|Reaching for the stars, or, maybe just one star.|
Ed. Note: With her usual style and panache, my friend D.A. Wolf is back today with more insights on living a life well examined. You’ll find her here, as well as on the Huffington Post. She’s addictive so be prepared. . .
Aren’t we all searching for the means to succeed – whatever our objectives?
Aren’t we all searching for the means to succeed – whatever our objectives?
If you’re wondering where to begin, not to worry. After all, we live in the age of the aspirational, of tidy texts with tips and tricks to achieve our success. And if we don’t make it, we’ll find plenty of sources to ensure we keep trying – for that just-within-grasp brass ring in business, in relationships, in life.
That’s what it’s all about, right? Success, however we dream it?
I imagine we could debate what success means, and I dare say that success on the “smart” side of 50 looks different from our vision in earlier years. But setting aside how we define success (for the moment), may I share my secret to success – such as it is?
We’ll try several dollops of observation, a healthy dose of determination, and yes… the inevitable perspiration. Hard work is part of the package. But what else?
Aspiration. It’s one of the keys, though certainly not the only key.
An Offer I Couldn’t Refuse
It was one of those deals I couldn’t refuse. Four magazine subscriptions in exchange for completing a survey. So I answered two dozen questions, and soon after – the glossy pages began to appear!
My selections? Two glittering fashion magazines, one scrumptious gourmet cooking magazine, and the fourth – a periodical known for its quirky subjects and high quality writing.
Three out of four? Purely aspirational.
Who doesn’t aspire to becoming a better self, living a better life, and doing so for as long as possible?
I might add that I am a lover of fine art, and my shelves are lined with specialized publications and weight-lifting worthy references. The words and images reflect a passion that is not aspirational but inspirational – at least, for me.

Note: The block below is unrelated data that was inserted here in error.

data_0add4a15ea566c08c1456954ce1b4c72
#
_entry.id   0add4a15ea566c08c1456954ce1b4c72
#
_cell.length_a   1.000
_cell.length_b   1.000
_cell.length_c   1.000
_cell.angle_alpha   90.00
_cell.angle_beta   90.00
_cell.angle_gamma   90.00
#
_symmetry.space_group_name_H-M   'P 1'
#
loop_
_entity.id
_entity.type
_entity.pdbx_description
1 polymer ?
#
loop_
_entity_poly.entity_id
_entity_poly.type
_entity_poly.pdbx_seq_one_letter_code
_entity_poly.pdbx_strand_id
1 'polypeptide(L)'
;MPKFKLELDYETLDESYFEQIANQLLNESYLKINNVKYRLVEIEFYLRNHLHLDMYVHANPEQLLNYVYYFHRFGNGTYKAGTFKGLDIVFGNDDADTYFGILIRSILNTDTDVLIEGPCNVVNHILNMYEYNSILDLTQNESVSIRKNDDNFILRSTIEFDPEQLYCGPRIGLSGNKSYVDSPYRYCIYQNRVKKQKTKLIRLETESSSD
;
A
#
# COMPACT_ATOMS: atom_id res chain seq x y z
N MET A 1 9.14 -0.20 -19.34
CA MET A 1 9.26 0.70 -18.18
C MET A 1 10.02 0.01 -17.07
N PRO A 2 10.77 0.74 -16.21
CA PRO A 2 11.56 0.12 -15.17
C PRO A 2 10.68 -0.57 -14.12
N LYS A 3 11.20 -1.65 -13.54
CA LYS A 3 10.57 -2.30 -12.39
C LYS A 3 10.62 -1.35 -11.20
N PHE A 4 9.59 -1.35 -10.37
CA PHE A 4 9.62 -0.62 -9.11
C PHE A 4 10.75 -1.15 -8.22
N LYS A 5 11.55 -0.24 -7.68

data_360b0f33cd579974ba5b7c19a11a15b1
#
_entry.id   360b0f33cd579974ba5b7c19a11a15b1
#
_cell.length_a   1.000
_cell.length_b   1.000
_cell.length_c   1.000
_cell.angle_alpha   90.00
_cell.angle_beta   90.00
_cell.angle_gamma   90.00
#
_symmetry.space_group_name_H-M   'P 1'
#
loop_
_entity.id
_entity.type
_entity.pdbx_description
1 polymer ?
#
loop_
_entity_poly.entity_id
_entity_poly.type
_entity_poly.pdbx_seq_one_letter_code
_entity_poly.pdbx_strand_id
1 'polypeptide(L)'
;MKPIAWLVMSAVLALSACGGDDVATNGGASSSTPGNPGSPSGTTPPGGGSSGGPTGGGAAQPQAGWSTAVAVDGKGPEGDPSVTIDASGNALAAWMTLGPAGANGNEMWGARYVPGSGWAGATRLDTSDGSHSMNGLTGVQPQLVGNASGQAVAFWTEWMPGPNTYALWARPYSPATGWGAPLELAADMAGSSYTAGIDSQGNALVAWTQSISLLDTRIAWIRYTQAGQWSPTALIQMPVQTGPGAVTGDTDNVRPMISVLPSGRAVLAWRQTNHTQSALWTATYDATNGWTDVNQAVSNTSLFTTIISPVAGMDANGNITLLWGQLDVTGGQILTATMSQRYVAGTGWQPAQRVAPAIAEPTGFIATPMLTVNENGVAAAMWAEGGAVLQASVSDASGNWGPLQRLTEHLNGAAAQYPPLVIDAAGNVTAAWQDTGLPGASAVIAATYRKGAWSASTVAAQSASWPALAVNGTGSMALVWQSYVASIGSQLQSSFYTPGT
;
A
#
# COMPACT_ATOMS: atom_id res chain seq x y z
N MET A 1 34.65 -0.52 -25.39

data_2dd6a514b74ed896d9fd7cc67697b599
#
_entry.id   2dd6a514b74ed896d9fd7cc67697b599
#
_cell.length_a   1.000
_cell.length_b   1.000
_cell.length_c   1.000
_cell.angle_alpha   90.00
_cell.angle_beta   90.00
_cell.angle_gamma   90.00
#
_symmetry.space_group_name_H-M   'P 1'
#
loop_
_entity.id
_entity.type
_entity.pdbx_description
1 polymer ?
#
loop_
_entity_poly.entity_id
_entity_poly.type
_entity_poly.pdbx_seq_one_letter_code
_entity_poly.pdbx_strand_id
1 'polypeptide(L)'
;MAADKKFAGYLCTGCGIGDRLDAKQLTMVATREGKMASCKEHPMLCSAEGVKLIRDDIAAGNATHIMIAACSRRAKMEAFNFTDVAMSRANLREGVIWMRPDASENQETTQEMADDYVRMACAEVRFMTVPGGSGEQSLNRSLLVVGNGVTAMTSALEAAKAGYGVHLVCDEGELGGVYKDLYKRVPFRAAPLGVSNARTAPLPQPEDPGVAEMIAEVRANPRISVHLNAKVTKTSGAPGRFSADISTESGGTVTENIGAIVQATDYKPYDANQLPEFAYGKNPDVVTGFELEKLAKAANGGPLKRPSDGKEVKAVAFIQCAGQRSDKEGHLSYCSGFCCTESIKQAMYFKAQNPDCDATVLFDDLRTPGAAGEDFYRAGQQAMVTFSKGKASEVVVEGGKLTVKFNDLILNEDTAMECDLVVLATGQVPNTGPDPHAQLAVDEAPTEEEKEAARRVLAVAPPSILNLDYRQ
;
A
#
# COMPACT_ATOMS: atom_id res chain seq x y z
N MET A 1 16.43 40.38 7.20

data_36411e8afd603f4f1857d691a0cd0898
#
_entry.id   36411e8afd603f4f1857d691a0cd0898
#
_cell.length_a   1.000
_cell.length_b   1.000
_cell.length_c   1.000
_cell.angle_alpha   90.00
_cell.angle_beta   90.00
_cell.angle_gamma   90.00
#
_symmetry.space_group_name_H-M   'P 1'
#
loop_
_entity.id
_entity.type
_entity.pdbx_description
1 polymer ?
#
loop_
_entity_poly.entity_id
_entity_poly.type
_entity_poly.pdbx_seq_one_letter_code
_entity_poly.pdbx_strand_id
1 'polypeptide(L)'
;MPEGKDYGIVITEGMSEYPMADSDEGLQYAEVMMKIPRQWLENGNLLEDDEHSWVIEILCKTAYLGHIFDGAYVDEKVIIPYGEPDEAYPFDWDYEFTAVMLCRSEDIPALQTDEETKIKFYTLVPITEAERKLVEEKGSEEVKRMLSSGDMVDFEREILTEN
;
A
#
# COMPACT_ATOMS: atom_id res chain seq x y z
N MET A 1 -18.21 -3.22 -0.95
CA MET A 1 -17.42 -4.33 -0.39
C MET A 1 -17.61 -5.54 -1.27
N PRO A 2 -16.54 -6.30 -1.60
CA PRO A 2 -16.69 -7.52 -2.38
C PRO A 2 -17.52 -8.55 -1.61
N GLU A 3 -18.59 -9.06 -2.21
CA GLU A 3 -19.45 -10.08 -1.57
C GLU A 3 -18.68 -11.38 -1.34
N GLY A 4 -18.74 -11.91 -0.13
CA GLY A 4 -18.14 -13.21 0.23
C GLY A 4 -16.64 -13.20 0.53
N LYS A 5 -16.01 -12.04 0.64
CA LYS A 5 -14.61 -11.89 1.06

I don’t need to imagine myself surrounded by mid-century masterpieces to adore looking at them or reading about them. I can be inspired and enriched by pictures and descriptions, while learning from the creative lives that were dedicated to making great work.
I can be motivated by that dedication, and the motivation flows through to my own goals, in my own interest. So despite the aspirational quality of my reading selections, inspiration is hugely important to me and always has been.
10 Tips for This, 6 Steps for That, How to Succeed at Marriage
Don’t we all fall for the quick tips and simple steps? For the catchy headline that promises how to lose weight, how to find love, how to succeed at marriage– or for that matter – divorce?
This is a media trick that is especially effective; Americans live in a quick-fix society and we’re always in a hurry. We consume these sound bites rapidly, and if we gain something in the process – great! If not, we tell ourselves we’ve only invested a few minutes of reading.
It’s a win-win in many respects – except if this is the only material you consume, and if you actually think that anything worthwhile is so simply and superficially accomplished.
If you ask me, the tips-and-tricks approach generally supports the aspirational. It’s also a nifty means to trigger reminders – good habits that do lead to good progress toward our goals.
But as we clamor for additional instructions in how to navigate a complicated and competitive world, might we remember that how to set up your latest desktop or install software is entirely different from these other rounds of self-improvement – how to lose 20 pounds in 10 days, how to ramp up your love life in 30, how to succeed at online dating (in any period of time), or for that matter – how to succeed in business, in marriage, or in life?